University of Arizona, Tucson, May 5-8, 2011
Rural Space in the Middle Ages and Early Modern Time
A follow-up symposium will take place at St. Catharine’s College, Cambridge, UK, July 15-16, 2011 (details to follow)
Concept and Framework
This 9th international symposium will complement our project from 2008, when we examined Urban Space. At this new symposium we will investigate how the world outside of the court and the city were viewed, what we know about the rural population, how animals and birds were perceived, how travelers traversed wild and dangerous nature, and we will also examine the ideological thrust pursued by medieval and early modern writers, artists, composers, philosophers, theologians, etc. with regard to rural space at large. Other questions might involve: What were the economic and climatic conditions of the rural space? How did the rural population interact with each other and with the population at the courts, in the cities, and in the Church? We want to collect a wide variety of approaches and contributions to this topic in order to gain a solid and broad-ranging understanding of rural space.
Dr. Albrecht Classen
University Distinguished Professor
Dept. of German Studies, 301 LSB, The University of Arizona
Deadline for submission of abstracts: January 31, 2011, but feel free to send an inquiry even after that date, to email@example.com
Location of Symposium: Conference Room of Special Collections, University of Arizona Library
This is a self-sustaining academic symposium. Participants are expected to secure travel funds and other resources to cover their costs.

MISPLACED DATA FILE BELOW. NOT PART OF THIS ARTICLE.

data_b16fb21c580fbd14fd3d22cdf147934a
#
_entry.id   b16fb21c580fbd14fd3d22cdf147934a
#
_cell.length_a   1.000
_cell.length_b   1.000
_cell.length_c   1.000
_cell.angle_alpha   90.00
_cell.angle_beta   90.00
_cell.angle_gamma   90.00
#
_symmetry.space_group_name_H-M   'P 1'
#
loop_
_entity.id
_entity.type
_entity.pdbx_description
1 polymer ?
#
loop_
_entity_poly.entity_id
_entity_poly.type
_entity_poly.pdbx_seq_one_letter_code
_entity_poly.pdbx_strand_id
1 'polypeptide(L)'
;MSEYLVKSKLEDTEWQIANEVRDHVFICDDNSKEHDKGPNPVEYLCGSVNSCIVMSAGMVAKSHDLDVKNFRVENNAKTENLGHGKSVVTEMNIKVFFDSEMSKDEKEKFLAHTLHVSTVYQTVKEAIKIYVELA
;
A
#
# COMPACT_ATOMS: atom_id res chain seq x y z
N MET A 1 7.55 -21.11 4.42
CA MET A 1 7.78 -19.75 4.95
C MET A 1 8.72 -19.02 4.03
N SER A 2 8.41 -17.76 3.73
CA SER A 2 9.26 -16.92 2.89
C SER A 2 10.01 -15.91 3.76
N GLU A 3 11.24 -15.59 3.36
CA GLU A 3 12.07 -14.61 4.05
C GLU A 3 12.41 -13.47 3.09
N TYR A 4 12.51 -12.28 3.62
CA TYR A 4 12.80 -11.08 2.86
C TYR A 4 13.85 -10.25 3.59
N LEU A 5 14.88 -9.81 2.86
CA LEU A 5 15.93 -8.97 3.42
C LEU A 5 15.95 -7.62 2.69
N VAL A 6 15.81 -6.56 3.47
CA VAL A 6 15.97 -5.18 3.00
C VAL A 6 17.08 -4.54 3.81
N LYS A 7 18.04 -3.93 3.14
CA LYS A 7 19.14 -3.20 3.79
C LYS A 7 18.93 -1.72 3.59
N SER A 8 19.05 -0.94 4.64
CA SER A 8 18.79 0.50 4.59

Each contributor to the volume will receive a free copy and can negotiate with the publisher reduced prices for any of the volumes in our series.
Anyone interested in joining the symposium as part of the audience, please contact the organizer. Student participation will be most welcome.
Languages accepted at the symposium: English, French, German, and in exceptional cases Spanish. Non-English papers must be accompanied by a good English summary available as a hand-out. Abstracts of all papers will be posted well ahead of the symposium.
Hotel Accommodations: I have made a special arrangement with Riverpark Inn (formerly Pueblo Inn), $69/night (plus tax [12%] plus $1 per night – prices might still change for 2011, but this is a very good deal!). Within the USA, call: 1-800 551-1466, refer to “Dept. of German Studies/Rural Space,” or to my name. Local number: 520 239-2300. Transportation to and from the symposium (at the University of Arizona Library, Special Collections), will be provided. For international guests, please fax your reservations to: 011- 520-239-2329
For a downtown map, click on map
For a campus map, click on campus
Transportation from the airport: There are three options:
1. Bus no. 6 to downtown ($1.25), Ronstadt Bus Depot, from there you walk west on Congress to Granada, turn left (south) to the I-10, through the tunnel, and the hotel is right there. Or you can call the hotel at 239-2300. Alternatively, you can walk down Congress to the I-10, pass under it, then turn left and walk along Frontage Road to the Hotel (max. 15 minutes).
For bus no. 6 (really easy and very cheap), see their schedule: https://www.suntran.com/pdf/routes/Rt_6_Win_07.pdf). Once you have reached Ronstadt downtown (end station), follow these instructions:
Free Green line (shuttle bus) starts just north of Ronstadt Transit Station (A) and goes to stop #3 (Greyhound bus depot) on Central Avenue, just east of the I-10 elevated freeway. Walk south to Clark St.then west underneath I-10 to the Riverpark Inn. Subject to change
Green line runs 6 a.m. to 6 p.m.
Green line leaves Ronstadt at :10, :30, :50 minutes after the hour (i.e. 9:10, 9:30, 9:50 a.m.)
3.regular taxi (ca. $25-$35. one way).
All prices subject to change.
I would like to acknowledge help and support from various sides, at most difficult financial times, to make this symposium possible. I am particularly grateful to UAMARRC (University of Arizona Medieval, Renaissance, and Reformation Committee), GEMS (Group for Early Modern Studies at the University of Arizona), ACMRS (Arizona Center for Medieval and Renaissance Studies, Tempe, AZ), and the University of Arizona Library, Special Collections.